Politics

How a far-right party's nationalistic rhetoric framed the issues in Germany's election

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A demonstrator holds a poster reading "13 percent is a shame" during a protest against the anti-immigration party, Alternative für Deutschland (AfD), after the German general election in Berlin.

Credit:

Wolfgang Rattay/Reuters

Angela Merkel has won her fourth term as chancellor of Germany, as expected. But things are likely to be different this time around.

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This story is based on a radio interview. Listen to the full interview.

Germany continues to grapple with a refugee crisis, and the nationalist sentiment that’s come to the forefront in recent months has finally resulted in concrete political consequences.

Related: Merkel's party wants to deport thousands to Afghanistan, but this refugee says it's unsafe

The right-wing, anti-immigrant Alternative für Deutschland (AfD) party (known as Alternative for Germany, in English), gained 13 percent of the vote, while Merkel’s own center-right party, Christian Democratic Union, lost seats in parliament.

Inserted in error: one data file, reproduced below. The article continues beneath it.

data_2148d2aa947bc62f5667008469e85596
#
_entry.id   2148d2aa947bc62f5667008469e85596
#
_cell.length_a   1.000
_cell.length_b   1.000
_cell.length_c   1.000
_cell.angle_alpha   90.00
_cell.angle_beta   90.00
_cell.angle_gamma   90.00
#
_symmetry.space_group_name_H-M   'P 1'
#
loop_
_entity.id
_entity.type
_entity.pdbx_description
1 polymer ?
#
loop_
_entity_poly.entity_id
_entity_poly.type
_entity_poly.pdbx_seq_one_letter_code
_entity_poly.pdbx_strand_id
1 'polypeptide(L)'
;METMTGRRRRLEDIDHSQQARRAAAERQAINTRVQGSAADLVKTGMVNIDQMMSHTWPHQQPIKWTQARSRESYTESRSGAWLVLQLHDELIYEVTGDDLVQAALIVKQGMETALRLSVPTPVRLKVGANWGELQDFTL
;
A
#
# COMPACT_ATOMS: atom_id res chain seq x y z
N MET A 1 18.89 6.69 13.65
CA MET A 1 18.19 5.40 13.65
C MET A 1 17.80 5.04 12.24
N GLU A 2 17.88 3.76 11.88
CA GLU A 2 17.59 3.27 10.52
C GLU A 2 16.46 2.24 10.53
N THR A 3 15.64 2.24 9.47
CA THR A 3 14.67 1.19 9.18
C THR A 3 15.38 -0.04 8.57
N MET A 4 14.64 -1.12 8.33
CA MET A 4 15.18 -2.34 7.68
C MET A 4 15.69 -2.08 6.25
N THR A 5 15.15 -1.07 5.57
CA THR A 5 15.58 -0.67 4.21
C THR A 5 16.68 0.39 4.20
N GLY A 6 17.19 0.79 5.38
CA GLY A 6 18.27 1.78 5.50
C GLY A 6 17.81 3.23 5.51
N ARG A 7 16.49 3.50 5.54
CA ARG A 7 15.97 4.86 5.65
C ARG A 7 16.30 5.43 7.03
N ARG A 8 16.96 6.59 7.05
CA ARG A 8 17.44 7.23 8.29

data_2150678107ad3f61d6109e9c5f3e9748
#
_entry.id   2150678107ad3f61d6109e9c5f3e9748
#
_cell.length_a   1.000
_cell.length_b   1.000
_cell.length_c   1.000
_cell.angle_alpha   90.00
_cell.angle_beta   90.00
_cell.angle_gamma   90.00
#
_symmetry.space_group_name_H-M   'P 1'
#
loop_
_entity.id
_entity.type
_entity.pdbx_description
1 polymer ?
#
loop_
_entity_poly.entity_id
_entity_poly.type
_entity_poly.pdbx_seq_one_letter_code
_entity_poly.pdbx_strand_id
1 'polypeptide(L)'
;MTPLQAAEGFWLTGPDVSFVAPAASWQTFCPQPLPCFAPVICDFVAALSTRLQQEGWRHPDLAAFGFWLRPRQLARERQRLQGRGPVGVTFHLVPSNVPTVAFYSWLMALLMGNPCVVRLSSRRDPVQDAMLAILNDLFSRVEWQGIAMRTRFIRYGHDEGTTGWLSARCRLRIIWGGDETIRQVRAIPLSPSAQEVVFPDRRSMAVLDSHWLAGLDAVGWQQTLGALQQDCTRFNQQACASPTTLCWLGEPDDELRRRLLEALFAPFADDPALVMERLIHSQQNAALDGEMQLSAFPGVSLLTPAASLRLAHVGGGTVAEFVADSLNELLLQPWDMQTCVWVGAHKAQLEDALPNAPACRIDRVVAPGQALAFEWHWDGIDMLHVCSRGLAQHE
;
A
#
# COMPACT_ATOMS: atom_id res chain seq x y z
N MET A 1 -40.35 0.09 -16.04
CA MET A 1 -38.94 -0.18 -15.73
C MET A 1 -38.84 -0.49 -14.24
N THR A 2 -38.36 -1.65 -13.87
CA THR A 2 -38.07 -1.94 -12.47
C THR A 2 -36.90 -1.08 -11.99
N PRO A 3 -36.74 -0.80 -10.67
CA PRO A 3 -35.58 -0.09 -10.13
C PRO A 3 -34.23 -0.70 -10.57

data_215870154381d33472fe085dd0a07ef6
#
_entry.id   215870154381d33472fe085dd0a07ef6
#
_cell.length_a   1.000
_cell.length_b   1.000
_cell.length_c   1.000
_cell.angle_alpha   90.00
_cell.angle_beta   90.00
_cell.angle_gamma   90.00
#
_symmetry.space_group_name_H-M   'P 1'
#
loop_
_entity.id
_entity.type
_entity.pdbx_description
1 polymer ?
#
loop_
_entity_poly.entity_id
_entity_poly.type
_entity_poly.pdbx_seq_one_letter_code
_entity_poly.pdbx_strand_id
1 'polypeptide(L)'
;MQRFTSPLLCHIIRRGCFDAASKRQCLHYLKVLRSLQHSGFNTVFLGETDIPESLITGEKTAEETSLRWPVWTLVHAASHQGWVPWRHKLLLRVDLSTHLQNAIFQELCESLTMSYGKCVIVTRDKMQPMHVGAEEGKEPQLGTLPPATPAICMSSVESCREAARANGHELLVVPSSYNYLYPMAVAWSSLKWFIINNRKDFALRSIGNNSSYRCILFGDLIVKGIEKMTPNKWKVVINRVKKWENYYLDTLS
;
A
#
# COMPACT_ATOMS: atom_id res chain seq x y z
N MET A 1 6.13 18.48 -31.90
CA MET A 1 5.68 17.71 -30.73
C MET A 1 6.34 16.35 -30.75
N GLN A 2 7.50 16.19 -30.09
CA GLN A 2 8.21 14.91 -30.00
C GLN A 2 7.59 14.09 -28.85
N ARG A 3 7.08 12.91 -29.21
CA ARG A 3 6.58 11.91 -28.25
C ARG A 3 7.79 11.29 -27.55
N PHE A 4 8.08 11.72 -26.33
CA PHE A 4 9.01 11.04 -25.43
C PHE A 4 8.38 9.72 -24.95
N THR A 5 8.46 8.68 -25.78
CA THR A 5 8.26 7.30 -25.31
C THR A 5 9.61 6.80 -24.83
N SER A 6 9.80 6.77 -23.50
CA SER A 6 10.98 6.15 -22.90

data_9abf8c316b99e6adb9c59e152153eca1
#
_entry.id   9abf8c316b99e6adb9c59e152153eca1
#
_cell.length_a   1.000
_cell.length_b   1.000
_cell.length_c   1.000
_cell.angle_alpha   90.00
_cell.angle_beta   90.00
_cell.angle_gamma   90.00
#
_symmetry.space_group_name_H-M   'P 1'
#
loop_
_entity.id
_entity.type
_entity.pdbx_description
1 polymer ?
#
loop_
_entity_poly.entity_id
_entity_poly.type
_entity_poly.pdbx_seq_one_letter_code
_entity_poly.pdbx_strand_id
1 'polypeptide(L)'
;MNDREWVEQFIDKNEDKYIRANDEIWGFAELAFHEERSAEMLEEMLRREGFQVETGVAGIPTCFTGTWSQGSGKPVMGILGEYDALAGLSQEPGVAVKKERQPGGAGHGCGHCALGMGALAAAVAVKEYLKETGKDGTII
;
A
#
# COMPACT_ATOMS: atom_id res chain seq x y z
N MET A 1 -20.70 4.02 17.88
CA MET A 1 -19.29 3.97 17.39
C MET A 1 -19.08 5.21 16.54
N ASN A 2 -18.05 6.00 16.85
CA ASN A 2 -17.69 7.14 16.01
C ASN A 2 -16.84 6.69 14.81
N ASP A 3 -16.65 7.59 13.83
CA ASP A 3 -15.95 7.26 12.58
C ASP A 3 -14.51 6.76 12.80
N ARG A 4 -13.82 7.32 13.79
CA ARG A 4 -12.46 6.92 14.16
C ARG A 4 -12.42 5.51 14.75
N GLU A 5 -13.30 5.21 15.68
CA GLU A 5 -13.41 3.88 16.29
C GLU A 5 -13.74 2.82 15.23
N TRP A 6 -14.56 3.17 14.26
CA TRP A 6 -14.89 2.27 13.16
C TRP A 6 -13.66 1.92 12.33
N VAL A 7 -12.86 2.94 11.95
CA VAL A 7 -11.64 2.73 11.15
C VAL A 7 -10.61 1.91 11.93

The center-left Social Democratic Party fared even worse and plans to abandon the “grand coalition” with Merkel’s party to become their opposition in parliament.

AfD has been “very very successful in propagating nationalistic, authoritarian values and ideology, and that is not just going to go away anytime soon,” says Elisabeth Wehling, a political language researcher at the University of California, Berkeley, who’s been studying the German election.

She says that AfD’s rhetoric — referring to "floods" of refugees, immigrants "streaming" into the country and a "tsunami" of foreigners — creates "intense images in people's minds," Wehling says, "a notion of threat, of immediate danger to the nation." That language was repeated in the political sphere and in the media and helped frame the issue on AfD's terms. 

You can listen to the full interview with Elisabeth Wehling above.